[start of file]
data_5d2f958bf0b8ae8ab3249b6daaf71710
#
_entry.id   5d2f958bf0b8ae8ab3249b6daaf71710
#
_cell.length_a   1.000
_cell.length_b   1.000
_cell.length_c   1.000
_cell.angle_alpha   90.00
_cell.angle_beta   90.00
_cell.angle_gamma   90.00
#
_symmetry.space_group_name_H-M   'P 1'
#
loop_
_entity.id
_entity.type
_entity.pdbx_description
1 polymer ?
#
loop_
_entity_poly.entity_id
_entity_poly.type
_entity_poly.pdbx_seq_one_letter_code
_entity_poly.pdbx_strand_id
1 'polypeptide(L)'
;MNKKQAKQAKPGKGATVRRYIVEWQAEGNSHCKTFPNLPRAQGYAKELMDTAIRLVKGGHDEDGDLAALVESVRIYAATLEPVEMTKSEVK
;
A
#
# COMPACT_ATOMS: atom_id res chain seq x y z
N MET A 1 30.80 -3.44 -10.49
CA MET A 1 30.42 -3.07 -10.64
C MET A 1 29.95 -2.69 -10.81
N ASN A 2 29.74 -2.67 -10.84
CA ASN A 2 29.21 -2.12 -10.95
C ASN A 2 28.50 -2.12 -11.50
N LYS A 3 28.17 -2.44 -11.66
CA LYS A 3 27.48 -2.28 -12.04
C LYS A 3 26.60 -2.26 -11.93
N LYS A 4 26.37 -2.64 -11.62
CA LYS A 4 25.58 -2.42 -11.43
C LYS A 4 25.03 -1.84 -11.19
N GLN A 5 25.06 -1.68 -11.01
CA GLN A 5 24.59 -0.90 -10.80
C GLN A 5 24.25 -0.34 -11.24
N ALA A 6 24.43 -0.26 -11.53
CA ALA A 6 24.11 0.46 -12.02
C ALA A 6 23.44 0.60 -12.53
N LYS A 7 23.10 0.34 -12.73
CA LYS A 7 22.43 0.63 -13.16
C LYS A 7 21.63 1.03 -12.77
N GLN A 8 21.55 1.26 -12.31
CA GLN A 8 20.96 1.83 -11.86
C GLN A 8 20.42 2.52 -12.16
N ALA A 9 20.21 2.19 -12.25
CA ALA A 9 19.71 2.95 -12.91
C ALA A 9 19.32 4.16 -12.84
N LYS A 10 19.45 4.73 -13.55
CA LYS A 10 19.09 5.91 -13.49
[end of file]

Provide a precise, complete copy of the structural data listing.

data_5d2f958bf0b8ae8ab3249b6daaf71710
#
_entry.id   5d2f958bf0b8ae8ab3249b6daaf71710
#
_cell.length_a   1.000
_cell.length_b   1.000
_cell.length_c   1.000
_cell.angle_alpha   90.00
_cell.angle_beta   90.00
_cell.angle_gamma   90.00
#
_symmetry.space_group_name_H-M   'P 1'
#
loop_
_entity.id
_entity.type
_entity.pdbx_description
1 polymer ?
#
loop_
_entity_poly.entity_id
_entity_poly.type
_entity_poly.pdbx_seq_one_letter_code
_entity_poly.pdbx_strand_id
1 'polypeptide(L)'
;MNKKQAKQAKPGKGATVRRYIVEWQAEGNSHCKTFPNLPRAQGYAKELMDTAIRLVKGGHDEDGDLAALVESVRIYAATLEPVEMTKSEVK
;
A
#
# COMPACT_ATOMS: atom_id res chain seq x y z
N MET A 1 30.80 -3.44 -10.49
CA MET A 1 30.42 -3.07 -10.64
C MET A 1 29.95 -2.69 -10.81
N ASN A 2 29.74 -2.67 -10.84
CA ASN A 2 29.21 -2.12 -10.95
C ASN A 2 28.50 -2.12 -11.50
N LYS A 3 28.17 -2.44 -11.66
CA LYS A 3 27.48 -2.28 -12.04
C LYS A 3 26.60 -2.26 -11.93
N LYS A 4 26.37 -2.64 -11.62
CA LYS A 4 25.58 -2.42 -11.43
C LYS A 4 25.03 -1.84 -11.19
N GLN A 5 25.06 -1.68 -11.01
CA GLN A 5 24.59 -0.90 -10.80
C GLN A 5 24.25 -0.34 -11.24
N ALA A 6 24.43 -0.26 -11.53
CA ALA A 6 24.11 0.46 -12.02
C ALA A 6 23.44 0.60 -12.53
N LYS A 7 23.10 0.34 -12.73
CA LYS A 7 22.43 0.63 -13.16
C LYS A 7 21.63 1.03 -12.77
N GLN A 8 21.55 1.26 -12.31
CA GLN A 8 20.96 1.83 -11.86
C GLN A 8 20.42 2.52 -12.16
N ALA A 9 20.21 2.19 -12.25
CA ALA A 9 19.71 2.95 -12.91
C ALA A 9 19.32 4.16 -12.84
N LYS A 10 19.45 4.73 -13.55
CA LYS A 10 19.09 5.91 -13.49